Today we launched the new Microsoft Developer Network site. As I’ve mentioned before, my team is responsible for much of the infrastructure and experience for MSDN. I’m very proud of what we have and at the same time see opportunities for improvement.
Sometime this spring, though for the life of me I can’t find it, I wrote a blog post where I said I thought Update 3 (VS/TFS 2012.3) would be the last update in the VS/TFS 2012 update line. I often say that nothing that is said about the future is more than a guess with varying levels of confidence.
It wasn’t until after I posted my “news” post this morning and I was perusing our news site that I realized that the first news post was almost exactly 1 year ago on August 6th 2012. These are precisely the kinds of things that sneak up on you unawares.
Today we released an update to our Visual Studio 2012 tools for Git. We’ve been iterating on these since the first release in February and each release gets more complete, easier to use and better performance. Of course that same tooling (though it’s a bit older release than 0.9.5.0) is included in the VS 2013 preview and more recent version will be included in the VS 2013 RTM.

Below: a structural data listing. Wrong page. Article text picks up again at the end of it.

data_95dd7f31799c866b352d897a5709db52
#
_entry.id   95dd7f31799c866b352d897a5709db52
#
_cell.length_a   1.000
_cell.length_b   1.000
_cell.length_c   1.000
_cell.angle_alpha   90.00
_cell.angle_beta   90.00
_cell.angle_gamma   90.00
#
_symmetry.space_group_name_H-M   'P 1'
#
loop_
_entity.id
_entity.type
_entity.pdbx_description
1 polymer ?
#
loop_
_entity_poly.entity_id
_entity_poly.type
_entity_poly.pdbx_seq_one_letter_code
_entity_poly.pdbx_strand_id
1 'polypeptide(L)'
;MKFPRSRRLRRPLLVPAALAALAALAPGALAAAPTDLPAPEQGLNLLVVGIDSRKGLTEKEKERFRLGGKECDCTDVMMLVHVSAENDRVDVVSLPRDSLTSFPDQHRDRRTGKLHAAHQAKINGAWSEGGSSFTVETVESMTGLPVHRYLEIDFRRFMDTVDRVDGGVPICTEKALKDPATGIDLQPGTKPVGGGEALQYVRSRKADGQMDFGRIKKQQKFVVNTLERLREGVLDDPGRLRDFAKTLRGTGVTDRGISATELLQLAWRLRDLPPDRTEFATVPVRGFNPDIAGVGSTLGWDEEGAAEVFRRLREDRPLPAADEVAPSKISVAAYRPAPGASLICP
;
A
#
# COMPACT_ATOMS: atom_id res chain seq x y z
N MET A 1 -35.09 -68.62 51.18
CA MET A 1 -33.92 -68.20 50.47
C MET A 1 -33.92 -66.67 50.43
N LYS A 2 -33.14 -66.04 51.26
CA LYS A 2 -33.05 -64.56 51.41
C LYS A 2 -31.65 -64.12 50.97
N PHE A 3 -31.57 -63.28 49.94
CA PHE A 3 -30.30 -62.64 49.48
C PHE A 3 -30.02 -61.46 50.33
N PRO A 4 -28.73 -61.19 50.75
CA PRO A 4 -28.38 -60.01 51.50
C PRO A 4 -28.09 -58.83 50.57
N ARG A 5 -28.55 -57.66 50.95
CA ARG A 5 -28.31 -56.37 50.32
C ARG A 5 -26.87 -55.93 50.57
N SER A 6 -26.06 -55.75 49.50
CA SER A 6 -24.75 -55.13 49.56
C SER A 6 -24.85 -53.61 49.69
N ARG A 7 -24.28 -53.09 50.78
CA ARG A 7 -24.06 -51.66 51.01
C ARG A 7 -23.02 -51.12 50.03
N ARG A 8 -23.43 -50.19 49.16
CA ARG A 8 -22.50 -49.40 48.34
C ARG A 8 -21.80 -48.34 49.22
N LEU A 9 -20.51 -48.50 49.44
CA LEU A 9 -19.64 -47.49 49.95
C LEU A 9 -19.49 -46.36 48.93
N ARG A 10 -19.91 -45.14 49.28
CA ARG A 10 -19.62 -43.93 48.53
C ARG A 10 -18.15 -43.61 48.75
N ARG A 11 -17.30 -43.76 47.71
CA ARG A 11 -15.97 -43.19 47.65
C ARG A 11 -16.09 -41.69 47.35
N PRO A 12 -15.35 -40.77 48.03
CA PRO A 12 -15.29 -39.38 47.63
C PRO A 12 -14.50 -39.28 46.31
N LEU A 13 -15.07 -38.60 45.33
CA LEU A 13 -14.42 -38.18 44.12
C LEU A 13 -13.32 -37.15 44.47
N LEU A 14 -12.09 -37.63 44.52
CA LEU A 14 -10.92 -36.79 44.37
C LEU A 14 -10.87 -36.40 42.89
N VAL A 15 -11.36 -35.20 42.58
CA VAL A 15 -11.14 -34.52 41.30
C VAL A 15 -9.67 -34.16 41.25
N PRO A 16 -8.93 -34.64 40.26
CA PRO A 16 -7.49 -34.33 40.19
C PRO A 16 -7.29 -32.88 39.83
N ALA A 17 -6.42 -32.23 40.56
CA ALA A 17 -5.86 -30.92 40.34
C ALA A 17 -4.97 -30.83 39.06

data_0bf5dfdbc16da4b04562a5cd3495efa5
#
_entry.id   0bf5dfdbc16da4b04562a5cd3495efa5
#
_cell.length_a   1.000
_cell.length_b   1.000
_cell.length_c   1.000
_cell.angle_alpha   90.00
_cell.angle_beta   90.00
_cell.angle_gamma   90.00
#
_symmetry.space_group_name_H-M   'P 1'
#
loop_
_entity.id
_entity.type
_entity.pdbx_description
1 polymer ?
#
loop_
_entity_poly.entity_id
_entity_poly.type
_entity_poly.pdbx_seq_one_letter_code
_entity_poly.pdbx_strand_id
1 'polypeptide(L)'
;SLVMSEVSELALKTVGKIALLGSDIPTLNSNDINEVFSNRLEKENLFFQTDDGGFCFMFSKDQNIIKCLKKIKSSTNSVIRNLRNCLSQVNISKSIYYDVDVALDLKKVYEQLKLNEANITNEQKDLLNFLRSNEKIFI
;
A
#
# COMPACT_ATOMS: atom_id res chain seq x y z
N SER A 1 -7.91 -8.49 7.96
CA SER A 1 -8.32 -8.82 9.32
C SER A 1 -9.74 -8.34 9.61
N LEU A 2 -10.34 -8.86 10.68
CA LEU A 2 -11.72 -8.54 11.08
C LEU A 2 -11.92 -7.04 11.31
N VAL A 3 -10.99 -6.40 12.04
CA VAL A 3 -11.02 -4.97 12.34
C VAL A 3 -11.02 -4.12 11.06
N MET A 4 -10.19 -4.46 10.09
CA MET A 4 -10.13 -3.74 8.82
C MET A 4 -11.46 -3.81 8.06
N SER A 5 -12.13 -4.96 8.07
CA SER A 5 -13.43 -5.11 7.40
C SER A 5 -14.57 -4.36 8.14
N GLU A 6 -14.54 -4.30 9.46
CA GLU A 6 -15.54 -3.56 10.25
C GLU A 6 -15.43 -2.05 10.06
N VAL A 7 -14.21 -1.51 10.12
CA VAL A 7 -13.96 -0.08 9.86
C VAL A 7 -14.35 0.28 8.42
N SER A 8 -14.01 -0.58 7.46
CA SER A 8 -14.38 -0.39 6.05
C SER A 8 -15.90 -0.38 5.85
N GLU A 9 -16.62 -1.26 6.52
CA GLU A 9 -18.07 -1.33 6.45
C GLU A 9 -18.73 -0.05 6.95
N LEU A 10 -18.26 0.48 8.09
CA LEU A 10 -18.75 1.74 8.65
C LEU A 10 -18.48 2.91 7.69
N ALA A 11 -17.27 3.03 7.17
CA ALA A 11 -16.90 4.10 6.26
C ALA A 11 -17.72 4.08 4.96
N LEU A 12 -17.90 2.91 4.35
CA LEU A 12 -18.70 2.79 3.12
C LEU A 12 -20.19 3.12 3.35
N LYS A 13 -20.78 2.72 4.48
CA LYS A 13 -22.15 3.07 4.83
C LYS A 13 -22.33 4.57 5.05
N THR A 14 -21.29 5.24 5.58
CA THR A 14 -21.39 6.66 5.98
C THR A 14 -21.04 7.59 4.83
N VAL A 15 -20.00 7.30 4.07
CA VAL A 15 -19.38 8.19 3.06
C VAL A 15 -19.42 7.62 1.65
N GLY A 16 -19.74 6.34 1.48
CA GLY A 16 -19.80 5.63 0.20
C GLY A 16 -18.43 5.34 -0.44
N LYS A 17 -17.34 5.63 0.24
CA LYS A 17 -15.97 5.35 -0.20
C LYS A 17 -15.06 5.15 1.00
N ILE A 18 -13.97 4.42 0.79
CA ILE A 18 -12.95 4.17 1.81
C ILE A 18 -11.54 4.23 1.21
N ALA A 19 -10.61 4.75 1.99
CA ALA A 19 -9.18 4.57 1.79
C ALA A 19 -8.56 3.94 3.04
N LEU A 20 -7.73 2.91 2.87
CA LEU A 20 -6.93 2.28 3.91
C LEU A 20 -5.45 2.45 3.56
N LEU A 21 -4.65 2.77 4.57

Today we are deploying our sprint 51 build. You will soon be able to read the release notes here. Today’s deployment is what I’d like a lot of deployments to be like – nothing particularly big but a bunch of nice improvements.
We are gradually working our way into goats. Last year we bought a dairy goat and she had 2 kids. This year we bought 2 meat goats (Kiko breed) and one of them, “Pretty Girl” just had 3 kids. I thought I’d share some pictures.
Visual Studio has always been a great tool for developers. In 2010, as we continued to expand the breadth of our Application Lifecycle Management suite, we made our first foray into tooling specifically for testers with Visual Studio Test Professional. Thus started a journey to really incorporate testers into the application lifecycle,
I had someone ask about this so I decided to go ahead and post something. Below is the contents of a Word doc that describes our REST API for working with Team Rooms. It should work both on Team Foundation Service and on a public preview of TFS 2013.
Last week we completed sprint 50 and, today, the changes went live on the service. You can read more of the details of what’s new on the service news feed.
One of the things I’ve had to get used to with a service is the notion of publishing features that aren’t nearly finished.
At TechEd, in early June, I announced our agreement to acquire InRelease – a release management product built specifically for Team Foundation Server by InCycle Software. Since then, we’ve received tons of requests for more information, demos, etc. Unfortunately, we’ve only been able to point people at InCycle because the acquisition was not final.